There was a time when teenagers marked a day on their calendars when they were eligible to apply for drivers licenses. Now that rite of passage is one that most young people appear willing to put off.
The trend of youngsters waiting to drive seems like a growing trend, said Lana Sutherland, office manager at Bi-State Driving School in Overland Park.
"Teens are not interested," Sutherland said. "Less and less teens are interested in going out at an early age."
A big factor that has led to fewer young drivers is the lack of drivers education being offered in public schools. Much of it falls on parents, too.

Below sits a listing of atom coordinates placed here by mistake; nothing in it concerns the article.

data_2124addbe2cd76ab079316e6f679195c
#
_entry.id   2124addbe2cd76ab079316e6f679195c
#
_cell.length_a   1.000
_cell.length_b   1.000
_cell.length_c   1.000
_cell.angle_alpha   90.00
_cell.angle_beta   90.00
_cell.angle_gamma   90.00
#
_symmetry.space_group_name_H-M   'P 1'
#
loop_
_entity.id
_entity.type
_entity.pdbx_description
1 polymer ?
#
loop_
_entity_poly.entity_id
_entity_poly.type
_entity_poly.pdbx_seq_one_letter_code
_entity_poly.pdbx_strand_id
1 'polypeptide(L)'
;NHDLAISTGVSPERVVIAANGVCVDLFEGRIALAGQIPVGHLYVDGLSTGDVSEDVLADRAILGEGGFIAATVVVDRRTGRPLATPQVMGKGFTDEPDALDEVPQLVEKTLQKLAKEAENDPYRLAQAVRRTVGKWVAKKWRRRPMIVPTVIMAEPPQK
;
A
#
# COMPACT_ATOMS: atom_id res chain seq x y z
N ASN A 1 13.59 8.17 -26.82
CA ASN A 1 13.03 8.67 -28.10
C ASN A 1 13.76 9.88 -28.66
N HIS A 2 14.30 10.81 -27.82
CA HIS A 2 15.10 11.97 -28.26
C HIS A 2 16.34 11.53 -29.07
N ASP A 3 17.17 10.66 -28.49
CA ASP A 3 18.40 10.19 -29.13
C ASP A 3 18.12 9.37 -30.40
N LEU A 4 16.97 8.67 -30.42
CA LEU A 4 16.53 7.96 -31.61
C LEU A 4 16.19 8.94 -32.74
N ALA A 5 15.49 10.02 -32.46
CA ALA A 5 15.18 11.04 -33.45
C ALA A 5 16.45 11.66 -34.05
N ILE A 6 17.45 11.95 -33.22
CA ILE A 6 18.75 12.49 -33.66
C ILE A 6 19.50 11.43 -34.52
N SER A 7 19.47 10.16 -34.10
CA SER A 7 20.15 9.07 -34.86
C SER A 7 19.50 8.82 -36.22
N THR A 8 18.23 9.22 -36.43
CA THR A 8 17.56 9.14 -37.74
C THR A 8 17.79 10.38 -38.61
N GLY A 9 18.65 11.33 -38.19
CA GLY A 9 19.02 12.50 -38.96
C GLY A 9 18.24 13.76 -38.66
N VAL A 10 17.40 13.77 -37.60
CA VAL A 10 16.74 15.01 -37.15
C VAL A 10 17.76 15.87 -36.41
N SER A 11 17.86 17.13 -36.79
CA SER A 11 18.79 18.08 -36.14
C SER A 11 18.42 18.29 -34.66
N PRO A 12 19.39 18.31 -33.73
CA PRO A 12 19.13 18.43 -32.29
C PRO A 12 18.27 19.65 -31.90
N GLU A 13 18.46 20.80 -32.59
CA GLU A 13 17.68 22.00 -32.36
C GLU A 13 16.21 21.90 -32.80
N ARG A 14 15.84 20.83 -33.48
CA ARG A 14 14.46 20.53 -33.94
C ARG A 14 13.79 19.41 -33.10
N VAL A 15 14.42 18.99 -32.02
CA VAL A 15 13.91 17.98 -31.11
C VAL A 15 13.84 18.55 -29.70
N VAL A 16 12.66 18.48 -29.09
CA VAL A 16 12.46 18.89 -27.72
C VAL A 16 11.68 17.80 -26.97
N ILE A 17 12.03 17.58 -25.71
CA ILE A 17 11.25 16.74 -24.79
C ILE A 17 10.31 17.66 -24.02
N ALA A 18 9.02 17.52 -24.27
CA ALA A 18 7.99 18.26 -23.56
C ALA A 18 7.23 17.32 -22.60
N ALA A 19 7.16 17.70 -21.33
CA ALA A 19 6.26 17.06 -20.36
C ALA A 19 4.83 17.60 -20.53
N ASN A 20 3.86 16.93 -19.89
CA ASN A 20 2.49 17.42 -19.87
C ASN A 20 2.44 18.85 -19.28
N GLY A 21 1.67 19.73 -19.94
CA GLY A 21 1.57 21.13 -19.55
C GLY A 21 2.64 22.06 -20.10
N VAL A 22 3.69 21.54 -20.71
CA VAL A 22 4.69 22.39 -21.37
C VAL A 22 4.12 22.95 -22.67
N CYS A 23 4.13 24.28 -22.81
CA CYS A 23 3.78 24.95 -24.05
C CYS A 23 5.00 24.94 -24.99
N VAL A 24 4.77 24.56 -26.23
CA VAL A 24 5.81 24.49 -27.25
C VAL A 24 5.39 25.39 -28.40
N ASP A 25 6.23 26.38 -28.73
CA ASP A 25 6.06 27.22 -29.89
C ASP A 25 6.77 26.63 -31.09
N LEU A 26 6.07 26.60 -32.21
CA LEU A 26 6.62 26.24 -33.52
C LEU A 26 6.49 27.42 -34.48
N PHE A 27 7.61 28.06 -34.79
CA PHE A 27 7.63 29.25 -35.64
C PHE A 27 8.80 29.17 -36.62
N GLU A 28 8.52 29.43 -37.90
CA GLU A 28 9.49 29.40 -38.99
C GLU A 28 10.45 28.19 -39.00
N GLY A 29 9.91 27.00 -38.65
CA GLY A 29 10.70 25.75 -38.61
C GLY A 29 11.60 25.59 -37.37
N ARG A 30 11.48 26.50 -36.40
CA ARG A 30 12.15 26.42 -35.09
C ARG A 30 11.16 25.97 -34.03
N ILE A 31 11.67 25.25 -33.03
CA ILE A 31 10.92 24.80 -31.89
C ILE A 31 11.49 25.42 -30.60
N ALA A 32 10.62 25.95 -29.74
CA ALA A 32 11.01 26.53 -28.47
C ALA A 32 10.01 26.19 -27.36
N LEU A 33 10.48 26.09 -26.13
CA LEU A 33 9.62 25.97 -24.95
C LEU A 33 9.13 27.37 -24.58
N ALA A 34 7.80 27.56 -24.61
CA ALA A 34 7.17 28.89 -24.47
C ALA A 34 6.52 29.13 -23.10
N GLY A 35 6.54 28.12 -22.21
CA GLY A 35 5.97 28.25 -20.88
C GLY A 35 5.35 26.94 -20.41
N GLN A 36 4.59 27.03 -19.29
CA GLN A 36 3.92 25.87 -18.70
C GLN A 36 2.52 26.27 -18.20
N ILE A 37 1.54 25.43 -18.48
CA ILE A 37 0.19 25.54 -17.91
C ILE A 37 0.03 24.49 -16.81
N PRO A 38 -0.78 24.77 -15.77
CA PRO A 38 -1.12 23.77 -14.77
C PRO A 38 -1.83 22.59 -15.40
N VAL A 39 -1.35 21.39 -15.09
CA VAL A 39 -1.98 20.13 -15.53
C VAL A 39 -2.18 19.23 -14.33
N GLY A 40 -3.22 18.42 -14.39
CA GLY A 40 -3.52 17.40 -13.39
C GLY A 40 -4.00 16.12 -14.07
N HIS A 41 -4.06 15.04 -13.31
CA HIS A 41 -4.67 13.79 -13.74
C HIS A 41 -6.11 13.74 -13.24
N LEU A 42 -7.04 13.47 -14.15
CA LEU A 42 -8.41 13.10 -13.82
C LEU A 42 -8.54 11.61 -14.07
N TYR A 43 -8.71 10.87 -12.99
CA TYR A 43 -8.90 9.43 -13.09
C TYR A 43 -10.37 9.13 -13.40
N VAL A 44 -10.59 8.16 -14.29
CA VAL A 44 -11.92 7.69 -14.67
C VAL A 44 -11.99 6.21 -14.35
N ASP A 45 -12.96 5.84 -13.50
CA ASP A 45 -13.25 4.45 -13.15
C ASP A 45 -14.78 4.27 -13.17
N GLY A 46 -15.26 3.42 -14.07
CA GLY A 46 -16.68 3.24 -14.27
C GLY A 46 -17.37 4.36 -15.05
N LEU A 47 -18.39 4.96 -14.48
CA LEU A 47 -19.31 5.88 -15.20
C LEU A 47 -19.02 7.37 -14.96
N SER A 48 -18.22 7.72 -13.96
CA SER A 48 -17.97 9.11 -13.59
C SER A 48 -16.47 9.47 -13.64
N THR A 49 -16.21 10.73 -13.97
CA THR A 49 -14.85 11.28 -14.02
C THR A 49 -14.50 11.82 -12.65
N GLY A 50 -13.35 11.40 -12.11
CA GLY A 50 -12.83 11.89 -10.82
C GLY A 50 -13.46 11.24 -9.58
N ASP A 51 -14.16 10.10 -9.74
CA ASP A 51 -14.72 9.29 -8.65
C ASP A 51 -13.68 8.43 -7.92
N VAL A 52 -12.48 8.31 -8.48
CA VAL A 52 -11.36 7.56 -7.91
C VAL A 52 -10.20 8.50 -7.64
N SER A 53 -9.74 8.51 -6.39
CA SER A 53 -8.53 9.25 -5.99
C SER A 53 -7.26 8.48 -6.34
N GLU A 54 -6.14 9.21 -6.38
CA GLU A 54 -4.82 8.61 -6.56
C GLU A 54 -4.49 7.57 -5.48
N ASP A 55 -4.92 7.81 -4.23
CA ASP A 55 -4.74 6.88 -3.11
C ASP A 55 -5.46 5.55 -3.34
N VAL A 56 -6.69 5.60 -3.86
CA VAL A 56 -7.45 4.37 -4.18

"I think parents feel a tremendous amount of pressure to out of their way to meet their kids needs, well, I'll just drive you here, I'll take your there," Sutherland said.
The good news is, with fewer young drivers and much better safety technology, teen driver fatalities are down about 64 percent since 1975, according to Esurance. The number of miles driven by people ages 16 to 34 dropped 23 percent between 2001 and 2009, according to a survey by the Federal Highway Administration.
In the state of Kansas, people can take drivers ed courses beginning at the age of 14 to start the process of receiving their full licenses. Instruction permits are available to drivers as young as 15 in Kansas and Missouri. Sutherland said she rarely sees teens getting started that early anymore.